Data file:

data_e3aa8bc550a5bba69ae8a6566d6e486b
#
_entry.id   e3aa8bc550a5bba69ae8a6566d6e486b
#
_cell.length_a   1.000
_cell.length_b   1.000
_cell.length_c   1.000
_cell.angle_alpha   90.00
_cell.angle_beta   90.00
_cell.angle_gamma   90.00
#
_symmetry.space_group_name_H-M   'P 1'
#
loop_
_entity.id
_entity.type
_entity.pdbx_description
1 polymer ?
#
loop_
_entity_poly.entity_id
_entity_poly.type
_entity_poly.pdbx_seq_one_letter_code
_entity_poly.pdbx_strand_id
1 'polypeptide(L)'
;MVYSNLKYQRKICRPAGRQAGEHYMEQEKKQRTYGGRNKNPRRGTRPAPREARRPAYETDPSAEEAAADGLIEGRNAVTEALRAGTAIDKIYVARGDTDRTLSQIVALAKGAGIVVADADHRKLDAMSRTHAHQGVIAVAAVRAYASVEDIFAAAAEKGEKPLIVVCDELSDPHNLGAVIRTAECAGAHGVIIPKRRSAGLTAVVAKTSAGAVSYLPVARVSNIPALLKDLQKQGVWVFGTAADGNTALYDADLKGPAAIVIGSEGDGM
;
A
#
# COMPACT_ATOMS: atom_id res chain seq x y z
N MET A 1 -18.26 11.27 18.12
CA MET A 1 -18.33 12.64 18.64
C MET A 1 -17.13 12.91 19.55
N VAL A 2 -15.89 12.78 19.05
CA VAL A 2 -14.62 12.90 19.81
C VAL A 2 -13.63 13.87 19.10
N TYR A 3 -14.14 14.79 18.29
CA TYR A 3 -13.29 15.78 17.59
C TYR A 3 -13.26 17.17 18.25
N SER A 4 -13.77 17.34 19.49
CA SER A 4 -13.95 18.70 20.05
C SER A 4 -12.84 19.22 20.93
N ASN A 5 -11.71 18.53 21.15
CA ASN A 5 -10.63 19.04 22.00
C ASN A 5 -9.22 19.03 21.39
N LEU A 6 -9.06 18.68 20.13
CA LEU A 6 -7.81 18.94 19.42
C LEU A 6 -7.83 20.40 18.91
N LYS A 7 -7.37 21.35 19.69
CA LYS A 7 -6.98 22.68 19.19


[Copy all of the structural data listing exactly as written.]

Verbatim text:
data_e3aa8bc550a5bba69ae8a6566d6e486b
#
_entry.id   e3aa8bc550a5bba69ae8a6566d6e486b
#
_cell.length_a   1.000
_cell.length_b   1.000
_cell.length_c   1.000
_cell.angle_alpha   90.00
_cell.angle_beta   90.00
_cell.angle_gamma   90.00
#
_symmetry.space_group_name_H-M   'P 1'
#
loop_
_entity.id
_entity.type
_entity.pdbx_description
1 polymer ?
#
loop_
_entity_poly.entity_id
_entity_poly.type
_entity_poly.pdbx_seq_one_letter_code
_entity_poly.pdbx_strand_id
1 'polypeptide(L)'
;MVYSNLKYQRKICRPAGRQAGEHYMEQEKKQRTYGGRNKNPRRGTRPAPREARRPAYETDPSAEEAAADGLIEGRNAVTEALRAGTAIDKIYVARGDTDRTLSQIVALAKGAGIVVADADHRKLDAMSRTHAHQGVIAVAAVRAYASVEDIFAAAAEKGEKPLIVVCDELSDPHNLGAVIRTAECAGAHGVIIPKRRSAGLTAVVAKTSAGAVSYLPVARVSNIPALLKDLQKQGVWVFGTAADGNTALYDADLKGPAAIVIGSEGDGM
;
A
#
# COMPACT_ATOMS: atom_id res chain seq x y z
N MET A 1 -18.26 11.27 18.12
CA MET A 1 -18.33 12.64 18.64
C MET A 1 -17.13 12.91 19.55
N VAL A 2 -15.89 12.78 19.05
CA VAL A 2 -14.62 12.90 19.81
C VAL A 2 -13.63 13.87 19.10
N TYR A 3 -14.14 14.79 18.29
CA TYR A 3 -13.29 15.78 17.59
C TYR A 3 -13.26 17.17 18.25
N SER A 4 -13.77 17.34 19.49
CA SER A 4 -13.95 18.70 20.05
C SER A 4 -12.84 19.22 20.93
N ASN A 5 -11.71 18.53 21.15
CA ASN A 5 -10.63 19.04 22.00
C ASN A 5 -9.22 19.03 21.39
N LEU A 6 -9.06 18.68 20.13
CA LEU A 6 -7.81 18.94 19.42
C LEU A 6 -7.83 20.40 18.91
N LYS A 7 -7.37 21.35 19.69
CA LYS A 7 -6.98 22.68 19.19